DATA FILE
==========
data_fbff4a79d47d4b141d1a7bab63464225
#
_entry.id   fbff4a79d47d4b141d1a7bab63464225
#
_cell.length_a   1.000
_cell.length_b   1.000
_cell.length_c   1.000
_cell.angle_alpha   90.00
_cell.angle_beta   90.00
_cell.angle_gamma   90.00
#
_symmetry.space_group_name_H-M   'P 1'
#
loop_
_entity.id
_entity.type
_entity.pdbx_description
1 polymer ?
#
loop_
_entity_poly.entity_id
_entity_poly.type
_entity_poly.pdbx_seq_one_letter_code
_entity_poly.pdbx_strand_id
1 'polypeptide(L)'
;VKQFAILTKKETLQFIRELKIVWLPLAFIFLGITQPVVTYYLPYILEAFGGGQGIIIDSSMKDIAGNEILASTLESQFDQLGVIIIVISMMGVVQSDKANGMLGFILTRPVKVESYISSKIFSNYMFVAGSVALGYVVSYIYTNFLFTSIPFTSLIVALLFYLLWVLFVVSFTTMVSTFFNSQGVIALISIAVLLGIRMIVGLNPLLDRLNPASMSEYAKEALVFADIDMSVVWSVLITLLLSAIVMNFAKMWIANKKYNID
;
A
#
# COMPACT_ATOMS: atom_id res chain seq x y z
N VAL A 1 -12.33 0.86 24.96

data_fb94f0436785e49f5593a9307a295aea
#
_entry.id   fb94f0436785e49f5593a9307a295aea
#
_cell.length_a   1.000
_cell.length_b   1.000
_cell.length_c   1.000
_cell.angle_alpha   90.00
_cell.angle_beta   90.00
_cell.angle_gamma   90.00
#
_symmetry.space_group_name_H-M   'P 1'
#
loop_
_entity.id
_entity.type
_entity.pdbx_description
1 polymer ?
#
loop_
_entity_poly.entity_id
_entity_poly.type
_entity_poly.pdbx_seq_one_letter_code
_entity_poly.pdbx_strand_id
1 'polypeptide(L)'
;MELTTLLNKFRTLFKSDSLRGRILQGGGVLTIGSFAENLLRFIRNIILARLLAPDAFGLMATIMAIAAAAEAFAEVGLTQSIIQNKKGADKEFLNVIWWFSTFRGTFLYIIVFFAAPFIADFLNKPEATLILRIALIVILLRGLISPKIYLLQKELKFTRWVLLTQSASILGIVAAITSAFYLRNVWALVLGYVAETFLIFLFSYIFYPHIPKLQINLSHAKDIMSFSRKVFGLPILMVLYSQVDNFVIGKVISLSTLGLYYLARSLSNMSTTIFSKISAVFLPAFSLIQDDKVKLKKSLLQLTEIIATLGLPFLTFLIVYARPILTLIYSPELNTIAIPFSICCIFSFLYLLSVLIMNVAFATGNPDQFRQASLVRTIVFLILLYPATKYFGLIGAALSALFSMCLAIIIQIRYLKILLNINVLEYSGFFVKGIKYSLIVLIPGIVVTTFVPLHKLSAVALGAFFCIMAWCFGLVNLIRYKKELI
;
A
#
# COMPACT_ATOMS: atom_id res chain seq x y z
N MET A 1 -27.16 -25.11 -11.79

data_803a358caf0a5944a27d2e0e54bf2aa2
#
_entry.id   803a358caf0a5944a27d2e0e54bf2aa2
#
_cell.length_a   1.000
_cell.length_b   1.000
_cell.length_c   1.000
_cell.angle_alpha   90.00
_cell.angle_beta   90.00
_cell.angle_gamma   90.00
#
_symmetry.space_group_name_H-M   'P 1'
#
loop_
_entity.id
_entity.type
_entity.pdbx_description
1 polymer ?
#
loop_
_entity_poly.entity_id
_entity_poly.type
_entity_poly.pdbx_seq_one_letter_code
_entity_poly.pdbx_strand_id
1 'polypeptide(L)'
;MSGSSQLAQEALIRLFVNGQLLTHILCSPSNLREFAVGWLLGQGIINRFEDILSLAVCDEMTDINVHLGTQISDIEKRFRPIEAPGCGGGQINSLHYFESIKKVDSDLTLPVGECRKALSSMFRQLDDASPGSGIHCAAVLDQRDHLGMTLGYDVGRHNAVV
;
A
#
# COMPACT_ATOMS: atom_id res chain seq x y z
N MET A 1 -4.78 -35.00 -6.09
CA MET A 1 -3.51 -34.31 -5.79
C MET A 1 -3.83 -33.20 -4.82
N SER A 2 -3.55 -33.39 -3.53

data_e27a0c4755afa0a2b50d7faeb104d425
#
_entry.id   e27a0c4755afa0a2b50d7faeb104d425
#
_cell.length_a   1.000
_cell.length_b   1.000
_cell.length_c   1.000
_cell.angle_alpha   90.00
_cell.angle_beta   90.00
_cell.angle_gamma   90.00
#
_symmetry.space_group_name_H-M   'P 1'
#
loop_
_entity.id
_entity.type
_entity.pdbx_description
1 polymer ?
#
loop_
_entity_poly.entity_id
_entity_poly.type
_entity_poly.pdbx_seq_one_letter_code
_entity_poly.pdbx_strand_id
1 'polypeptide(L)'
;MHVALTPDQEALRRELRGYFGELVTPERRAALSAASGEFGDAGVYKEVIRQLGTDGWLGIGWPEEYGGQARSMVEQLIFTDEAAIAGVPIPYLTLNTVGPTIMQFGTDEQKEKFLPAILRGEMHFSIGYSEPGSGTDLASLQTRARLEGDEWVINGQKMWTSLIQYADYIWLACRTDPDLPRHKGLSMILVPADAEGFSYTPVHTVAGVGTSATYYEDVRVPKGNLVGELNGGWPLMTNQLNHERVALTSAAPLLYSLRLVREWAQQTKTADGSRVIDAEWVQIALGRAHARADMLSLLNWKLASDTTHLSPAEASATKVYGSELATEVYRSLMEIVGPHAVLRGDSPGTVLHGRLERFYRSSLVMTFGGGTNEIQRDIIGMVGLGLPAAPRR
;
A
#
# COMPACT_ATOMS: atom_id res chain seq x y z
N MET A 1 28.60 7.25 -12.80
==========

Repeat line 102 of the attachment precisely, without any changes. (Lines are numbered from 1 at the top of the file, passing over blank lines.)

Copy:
_cell.length_b   1.000